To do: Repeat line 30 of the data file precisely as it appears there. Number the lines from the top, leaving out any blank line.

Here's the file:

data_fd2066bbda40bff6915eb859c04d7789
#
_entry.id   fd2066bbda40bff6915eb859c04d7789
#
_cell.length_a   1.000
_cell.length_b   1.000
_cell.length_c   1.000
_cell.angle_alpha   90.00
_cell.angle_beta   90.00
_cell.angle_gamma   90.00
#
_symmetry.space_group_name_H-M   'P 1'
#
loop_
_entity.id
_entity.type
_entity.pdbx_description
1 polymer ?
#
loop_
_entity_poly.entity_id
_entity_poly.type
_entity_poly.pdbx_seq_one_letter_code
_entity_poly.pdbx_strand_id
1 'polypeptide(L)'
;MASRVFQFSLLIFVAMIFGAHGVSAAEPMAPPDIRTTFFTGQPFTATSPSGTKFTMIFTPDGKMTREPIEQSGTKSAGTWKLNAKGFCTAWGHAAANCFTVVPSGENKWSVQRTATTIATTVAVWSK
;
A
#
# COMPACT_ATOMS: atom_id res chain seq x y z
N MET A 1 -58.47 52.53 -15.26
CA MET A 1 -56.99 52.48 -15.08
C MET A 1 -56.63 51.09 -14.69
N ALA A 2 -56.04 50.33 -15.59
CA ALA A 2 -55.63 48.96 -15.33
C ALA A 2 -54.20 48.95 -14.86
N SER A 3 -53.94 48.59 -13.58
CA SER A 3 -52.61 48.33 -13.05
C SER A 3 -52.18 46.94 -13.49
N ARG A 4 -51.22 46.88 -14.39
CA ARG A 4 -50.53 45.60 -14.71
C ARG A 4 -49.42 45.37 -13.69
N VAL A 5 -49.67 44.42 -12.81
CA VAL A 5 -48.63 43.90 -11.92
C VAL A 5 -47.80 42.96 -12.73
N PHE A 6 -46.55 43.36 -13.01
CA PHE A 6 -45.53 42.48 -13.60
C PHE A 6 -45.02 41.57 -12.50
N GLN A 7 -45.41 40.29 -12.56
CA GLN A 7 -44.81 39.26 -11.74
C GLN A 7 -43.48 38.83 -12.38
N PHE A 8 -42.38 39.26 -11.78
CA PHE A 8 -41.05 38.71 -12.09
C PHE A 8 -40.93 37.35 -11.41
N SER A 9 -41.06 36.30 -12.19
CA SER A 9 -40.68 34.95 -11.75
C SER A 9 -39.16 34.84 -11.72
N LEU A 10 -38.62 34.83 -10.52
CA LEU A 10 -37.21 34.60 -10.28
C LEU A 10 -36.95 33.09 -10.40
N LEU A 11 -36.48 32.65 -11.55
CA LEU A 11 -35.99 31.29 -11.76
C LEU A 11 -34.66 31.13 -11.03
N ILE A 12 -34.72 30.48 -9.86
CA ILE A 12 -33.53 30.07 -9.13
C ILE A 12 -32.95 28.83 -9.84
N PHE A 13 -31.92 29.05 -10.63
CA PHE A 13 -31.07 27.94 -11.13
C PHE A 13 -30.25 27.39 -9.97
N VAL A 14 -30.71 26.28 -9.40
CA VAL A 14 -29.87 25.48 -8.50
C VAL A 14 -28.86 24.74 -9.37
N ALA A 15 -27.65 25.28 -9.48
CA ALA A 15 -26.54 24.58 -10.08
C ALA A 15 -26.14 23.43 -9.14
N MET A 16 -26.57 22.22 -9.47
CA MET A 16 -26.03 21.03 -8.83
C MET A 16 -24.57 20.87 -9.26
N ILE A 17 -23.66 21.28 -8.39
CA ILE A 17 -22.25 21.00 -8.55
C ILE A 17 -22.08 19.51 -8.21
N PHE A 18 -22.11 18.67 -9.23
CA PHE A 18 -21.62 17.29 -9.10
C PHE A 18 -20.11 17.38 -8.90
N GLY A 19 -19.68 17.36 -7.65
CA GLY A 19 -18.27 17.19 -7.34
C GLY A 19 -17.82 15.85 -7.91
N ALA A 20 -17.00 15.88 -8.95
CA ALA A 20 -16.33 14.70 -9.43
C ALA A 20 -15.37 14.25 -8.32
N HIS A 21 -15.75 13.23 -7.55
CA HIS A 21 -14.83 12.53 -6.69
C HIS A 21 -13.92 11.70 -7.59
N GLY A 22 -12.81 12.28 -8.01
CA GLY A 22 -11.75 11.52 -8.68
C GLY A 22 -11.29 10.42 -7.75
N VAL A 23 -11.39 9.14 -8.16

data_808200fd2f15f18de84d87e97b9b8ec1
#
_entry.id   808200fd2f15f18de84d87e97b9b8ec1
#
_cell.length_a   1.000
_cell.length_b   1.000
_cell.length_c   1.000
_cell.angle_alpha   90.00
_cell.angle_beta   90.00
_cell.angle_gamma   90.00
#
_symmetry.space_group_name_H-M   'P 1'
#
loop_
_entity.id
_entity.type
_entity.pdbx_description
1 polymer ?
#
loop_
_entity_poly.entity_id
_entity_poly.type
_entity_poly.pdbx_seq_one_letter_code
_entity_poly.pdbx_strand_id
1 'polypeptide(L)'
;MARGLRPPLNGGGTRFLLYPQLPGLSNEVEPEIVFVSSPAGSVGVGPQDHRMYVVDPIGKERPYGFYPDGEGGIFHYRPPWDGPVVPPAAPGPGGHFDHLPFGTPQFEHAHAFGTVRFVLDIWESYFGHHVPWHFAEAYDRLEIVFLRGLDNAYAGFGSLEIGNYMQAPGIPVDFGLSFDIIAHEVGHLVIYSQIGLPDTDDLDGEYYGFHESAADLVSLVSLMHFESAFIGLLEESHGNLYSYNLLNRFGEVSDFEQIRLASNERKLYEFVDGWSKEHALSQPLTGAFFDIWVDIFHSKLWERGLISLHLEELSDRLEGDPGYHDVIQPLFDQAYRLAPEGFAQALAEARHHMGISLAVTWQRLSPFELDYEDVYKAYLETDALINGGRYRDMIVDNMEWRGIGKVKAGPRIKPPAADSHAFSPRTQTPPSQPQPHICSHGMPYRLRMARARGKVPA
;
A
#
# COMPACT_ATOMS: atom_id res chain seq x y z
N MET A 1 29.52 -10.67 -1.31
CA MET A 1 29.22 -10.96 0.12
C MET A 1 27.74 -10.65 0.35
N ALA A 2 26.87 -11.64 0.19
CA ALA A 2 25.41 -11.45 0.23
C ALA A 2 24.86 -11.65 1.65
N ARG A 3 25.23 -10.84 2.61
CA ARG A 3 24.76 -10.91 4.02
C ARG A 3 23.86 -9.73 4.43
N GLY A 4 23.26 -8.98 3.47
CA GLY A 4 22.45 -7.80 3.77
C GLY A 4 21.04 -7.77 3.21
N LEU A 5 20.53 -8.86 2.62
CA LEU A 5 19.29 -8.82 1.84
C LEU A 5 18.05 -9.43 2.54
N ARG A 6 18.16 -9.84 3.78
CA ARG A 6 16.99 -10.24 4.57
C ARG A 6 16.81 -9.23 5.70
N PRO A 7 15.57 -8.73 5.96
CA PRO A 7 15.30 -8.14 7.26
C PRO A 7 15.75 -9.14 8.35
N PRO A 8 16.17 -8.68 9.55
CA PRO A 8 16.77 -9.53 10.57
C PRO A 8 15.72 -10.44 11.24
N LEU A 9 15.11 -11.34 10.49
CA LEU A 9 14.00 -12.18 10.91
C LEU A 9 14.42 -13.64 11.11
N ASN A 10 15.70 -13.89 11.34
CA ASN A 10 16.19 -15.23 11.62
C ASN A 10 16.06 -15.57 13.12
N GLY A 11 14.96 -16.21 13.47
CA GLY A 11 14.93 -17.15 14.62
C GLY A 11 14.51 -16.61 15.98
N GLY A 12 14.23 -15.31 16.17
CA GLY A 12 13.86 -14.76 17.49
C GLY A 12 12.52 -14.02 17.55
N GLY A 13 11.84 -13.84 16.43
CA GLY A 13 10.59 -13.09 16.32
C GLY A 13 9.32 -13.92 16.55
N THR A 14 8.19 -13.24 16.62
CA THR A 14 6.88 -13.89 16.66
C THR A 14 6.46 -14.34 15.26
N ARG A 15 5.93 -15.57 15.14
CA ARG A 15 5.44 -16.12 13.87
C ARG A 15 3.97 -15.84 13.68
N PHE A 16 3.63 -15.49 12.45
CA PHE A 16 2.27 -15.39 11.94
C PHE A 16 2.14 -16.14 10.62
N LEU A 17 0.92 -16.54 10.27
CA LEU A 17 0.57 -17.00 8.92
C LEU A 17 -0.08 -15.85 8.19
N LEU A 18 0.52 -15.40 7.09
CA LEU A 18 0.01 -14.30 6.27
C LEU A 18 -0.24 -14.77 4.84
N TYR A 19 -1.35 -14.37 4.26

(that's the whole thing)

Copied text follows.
# COMPACT_ATOMS: atom_id res chain seq x y z